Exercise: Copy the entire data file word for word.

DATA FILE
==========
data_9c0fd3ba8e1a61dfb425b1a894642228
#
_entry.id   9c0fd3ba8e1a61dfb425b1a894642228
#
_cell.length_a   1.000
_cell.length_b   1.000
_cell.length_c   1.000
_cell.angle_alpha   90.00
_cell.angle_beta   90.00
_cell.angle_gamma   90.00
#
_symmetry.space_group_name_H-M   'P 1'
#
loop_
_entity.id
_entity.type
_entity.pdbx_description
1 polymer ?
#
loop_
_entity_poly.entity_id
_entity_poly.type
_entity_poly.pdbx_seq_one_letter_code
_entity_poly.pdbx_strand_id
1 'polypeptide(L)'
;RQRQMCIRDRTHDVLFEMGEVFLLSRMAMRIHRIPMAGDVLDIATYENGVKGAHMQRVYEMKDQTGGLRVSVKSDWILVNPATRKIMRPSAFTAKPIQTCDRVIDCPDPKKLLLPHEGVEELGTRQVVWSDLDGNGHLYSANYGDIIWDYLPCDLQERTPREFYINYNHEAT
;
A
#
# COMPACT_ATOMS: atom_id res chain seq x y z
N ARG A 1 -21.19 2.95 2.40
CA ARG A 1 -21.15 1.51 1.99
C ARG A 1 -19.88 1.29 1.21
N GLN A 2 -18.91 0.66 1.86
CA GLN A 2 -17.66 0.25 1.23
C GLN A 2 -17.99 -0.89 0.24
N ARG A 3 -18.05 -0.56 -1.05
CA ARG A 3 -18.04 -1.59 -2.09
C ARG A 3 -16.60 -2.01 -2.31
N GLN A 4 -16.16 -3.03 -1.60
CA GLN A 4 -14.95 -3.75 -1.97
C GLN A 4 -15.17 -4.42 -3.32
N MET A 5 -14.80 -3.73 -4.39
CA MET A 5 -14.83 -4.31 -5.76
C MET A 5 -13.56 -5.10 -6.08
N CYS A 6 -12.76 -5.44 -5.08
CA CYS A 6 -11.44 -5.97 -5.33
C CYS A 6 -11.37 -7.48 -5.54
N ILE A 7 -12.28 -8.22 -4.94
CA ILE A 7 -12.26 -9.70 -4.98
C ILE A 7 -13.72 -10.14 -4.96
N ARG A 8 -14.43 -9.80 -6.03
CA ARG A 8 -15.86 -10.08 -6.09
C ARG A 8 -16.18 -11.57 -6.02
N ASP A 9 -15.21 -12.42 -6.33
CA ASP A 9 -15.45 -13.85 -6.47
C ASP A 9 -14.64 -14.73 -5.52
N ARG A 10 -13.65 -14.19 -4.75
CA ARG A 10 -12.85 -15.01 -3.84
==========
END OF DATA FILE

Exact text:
data_9c0fd3ba8e1a61dfb425b1a894642228
#
_entry.id   9c0fd3ba8e1a61dfb425b1a894642228
#
_cell.length_a   1.000
_cell.length_b   1.000
_cell.length_c   1.000
_cell.angle_alpha   90.00
_cell.angle_beta   90.00
_cell.angle_gamma   90.00
#
_symmetry.space_group_name_H-M   'P 1'
#
loop_
_entity.id
_entity.type
_entity.pdbx_description
1 polymer ?
#
loop_
_entity_poly.entity_id
_entity_poly.type
_entity_poly.pdbx_seq_one_letter_code
_entity_poly.pdbx_strand_id
1 'polypeptide(L)'
;RQRQMCIRDRTHDVLFEMGEVFLLSRMAMRIHRIPMAGDVLDIATYENGVKGAHMQRVYEMKDQTGGLRVSVKSDWILVNPATRKIMRPSAFTAKPIQTCDRVIDCPDPKKLLLPHEGVEELGTRQVVWSDLDGNGHLYSANYGDIIWDYLPCDLQERTPREFYINYNHEAT
;
A
#
# COMPACT_ATOMS: atom_id res chain seq x y z
N ARG A 1 -21.19 2.95 2.40
CA ARG A 1 -21.15 1.51 1.99
C ARG A 1 -19.88 1.29 1.21
N GLN A 2 -18.91 0.66 1.86
CA GLN A 2 -17.66 0.25 1.23
C GLN A 2 -17.99 -0.89 0.24
N ARG A 3 -18.05 -0.56 -1.05
CA ARG A 3 -18.04 -1.59 -2.09
C ARG A 3 -16.60 -2.01 -2.31
N GLN A 4 -16.16 -3.03 -1.60
CA GLN A 4 -14.95 -3.75 -1.97
C GLN A 4 -15.17 -4.42 -3.32
N MET A 5 -14.80 -3.73 -4.39
CA MET A 5 -14.83 -4.31 -5.76
C MET A 5 -13.56 -5.10 -6.08
N CYS A 6 -12.76 -5.44 -5.08
CA CYS A 6 -11.44 -5.97 -5.33
C CYS A 6 -11.37 -7.48 -5.54
N ILE A 7 -12.28 -8.22 -4.94
CA ILE A 7 -12.26 -9.70 -4.98
C ILE A 7 -13.72 -10.14 -4.96
N ARG A 8 -14.43 -9.80 -6.03
CA ARG A 8 -15.86 -10.08 -6.09
C ARG A 8 -16.18 -11.57 -6.02
N ASP A 9 -15.21 -12.42 -6.33
CA ASP A 9 -15.45 -13.85 -6.47
C ASP A 9 -14.64 -14.73 -5.52
N ARG A 10 -13.65 -14.19 -4.75
CA ARG A 10 -12.85 -15.01 -3.84